It’s not quite the Dwarven lightning axe of the same name

Thursday, May 18th, 2023

The Air Force plans to spend $320 million buying 1,500 units of Raytheon’s 204-pound GBU-53/B StormBreaker precision glide bomb:

These relatively small (7” diameter) but sophisticated weapons will be built at a facility in Tucson, Arizona through June of 2027. European missile manufacturer MBDA will contribute the pop-out wings that swing out from the bomb upon launch. The latest order is comparable to past unit costs, equating to $213,000 per bomb.


While it’s not quite the Dwarven lightning axe of the same name used by Thor in the Marvel Cinematic Universe, it still has a whiff of the supernatural thanks to its three-eyed “tri-spectral” seeker, offering the option of laser-guidance, an uncooled infrared seeker and a millimeter-wave radar—all mounted on the same moveable gimbal in the nose.

Those sensors can be used in concert to improve accuracy, or used individually if one sensor type is degraded by counter-measures or the explosive device encounters smoke, fog, or rain (which is why ‘StormBreaker’ is all-weather capable). On average, the bomb lands within a meter of its designated target.

While gliding to its target, the bomb’s sensors also allow it to function as a reconnaissance system, feeding back sensor data to be used in locating additional targets or updating mission plans. It can even be instructed to search for specific enemies, using its infrared system to classify possible targets and send back targeting suggestions for approval or refusal by a human operator. This allows use in a fire-and-forget manner, improving survivability of the launching aircraft.

For a good measure, StormBreaker also uses jam-resistant GPS and inertial guidance, and can receive course-corrections from other aircraft or ground forces via its two-way Link 16 datalink. That could potentially allow re-directing of strikes to avoid collateral damage to civilians, or to hit higher priority targets as they’re detected.

When launched from maximum altitude, the glide bomb can engage moving targets up to 45 miles away, or static ones at 69 miles—allowing use from outside the range of short-range air defenses, and even lower-end medium-range systems. Against closer targets, though, the bomb employs an energy-burning ‘spiral mode’ trajectory to avoid overshooting its target.

The weapon’s 105-pound multi-purpose shaped-charge warhead is said to be effective against targets ranging from main battle tanks to infantry, unfortified buildings, and patrol boats. The bomb’s ability to hit moving targets is meant to make it capable of enforcing a ‘no-drive’ zone (the ground-based equivalent to a No-Fly Zone), forbidding traversal of an area by a warring party’s ground vehicles. It also seems useful for battling navies that rely on numerous smaller boats, like those of North Korea or the Iranian Revolutionary Guard Corps.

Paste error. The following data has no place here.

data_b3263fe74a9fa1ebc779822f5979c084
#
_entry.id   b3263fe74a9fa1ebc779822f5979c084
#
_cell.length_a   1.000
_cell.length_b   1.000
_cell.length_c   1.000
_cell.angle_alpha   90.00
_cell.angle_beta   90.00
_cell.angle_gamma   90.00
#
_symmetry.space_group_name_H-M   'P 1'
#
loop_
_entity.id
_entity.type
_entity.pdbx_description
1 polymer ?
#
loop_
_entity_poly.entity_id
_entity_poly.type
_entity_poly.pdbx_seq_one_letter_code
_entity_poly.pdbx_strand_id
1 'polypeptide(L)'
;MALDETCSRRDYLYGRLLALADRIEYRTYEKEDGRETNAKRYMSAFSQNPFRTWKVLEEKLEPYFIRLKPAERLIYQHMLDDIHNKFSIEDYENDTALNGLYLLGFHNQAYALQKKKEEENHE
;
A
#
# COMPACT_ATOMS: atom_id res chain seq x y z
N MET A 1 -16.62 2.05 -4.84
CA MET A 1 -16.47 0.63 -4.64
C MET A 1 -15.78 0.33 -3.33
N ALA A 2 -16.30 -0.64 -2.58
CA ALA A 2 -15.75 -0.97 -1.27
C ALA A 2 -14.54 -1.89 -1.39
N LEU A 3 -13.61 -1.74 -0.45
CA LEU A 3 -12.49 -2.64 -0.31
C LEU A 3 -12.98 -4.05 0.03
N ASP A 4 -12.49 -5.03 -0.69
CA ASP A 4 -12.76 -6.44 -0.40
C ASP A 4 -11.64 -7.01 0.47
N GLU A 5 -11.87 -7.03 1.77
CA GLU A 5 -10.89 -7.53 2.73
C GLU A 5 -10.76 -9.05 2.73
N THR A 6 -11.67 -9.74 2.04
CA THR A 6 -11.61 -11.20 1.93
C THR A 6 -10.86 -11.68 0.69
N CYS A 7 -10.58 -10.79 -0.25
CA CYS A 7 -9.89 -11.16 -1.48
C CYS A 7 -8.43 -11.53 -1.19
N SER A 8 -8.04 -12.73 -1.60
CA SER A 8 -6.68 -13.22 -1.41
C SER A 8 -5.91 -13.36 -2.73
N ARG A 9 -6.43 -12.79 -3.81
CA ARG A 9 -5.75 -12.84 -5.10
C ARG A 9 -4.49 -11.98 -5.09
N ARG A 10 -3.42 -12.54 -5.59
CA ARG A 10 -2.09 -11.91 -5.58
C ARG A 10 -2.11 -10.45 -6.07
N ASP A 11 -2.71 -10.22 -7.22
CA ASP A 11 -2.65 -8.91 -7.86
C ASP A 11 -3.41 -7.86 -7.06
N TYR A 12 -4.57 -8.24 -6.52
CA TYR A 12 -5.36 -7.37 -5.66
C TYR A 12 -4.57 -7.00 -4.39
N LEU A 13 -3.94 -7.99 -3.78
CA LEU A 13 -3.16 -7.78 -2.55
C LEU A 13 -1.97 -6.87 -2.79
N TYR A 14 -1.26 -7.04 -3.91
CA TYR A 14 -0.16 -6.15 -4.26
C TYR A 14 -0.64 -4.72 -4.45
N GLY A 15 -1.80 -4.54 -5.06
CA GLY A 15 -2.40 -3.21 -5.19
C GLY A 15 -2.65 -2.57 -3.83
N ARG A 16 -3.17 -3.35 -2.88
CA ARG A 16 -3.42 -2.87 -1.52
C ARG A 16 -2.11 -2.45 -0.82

Between the warhead’s precision and relatively small size—as compared to unguided or GPS-outfitted bombs often clocking in at 500-, 1,000 and 2,000 pounds—Raytheon has argued that this bomb is ideal for minimizing collateral damage in densely populated areas.

Having all of these options built into one weapon streamlines logistics by removing the need to load multiple weapon types on a warplane in the interest of accounting for various contingencies.


Intriguingly, Raytheon has also suggested adding propulsion—likely a rocket booster—to further extend the weapon’s reach. If that can be done at limited additional cost, the glide bomb might transform into a comparatively cheap missile for picking off air defenses and high-value mobile targets from a moderate standoff distance.


  1. Gavin Longmuir says:

    “These relatively small (7” diameter) but sophisticated weapons will be built at a facility in Tucson, Arizona through June of 2027.”

    Let’s see — 1,500 units to be built between now and mid-2027, i.e. about 4 years or approximately a build rate of about 1 per day. China laughs! And laughs & laughs!!

    Then again, what makes it a glide bomb is the pop-out wings, that will have to be imported from somewhere in Europe. So Euroscum can prevent production of this bomb at any time of their choosing. And in 4 years time, will anyone in Europe still be in NATO?

    Of course, given the rate at which Biden* is ushering in illegal aliens into Arizona, will Arizona still be part of the US in 4 years time?

  2. Bob Sykes says:

    The more important question is, Will Arizona be part of the PAC 12 in four years time?

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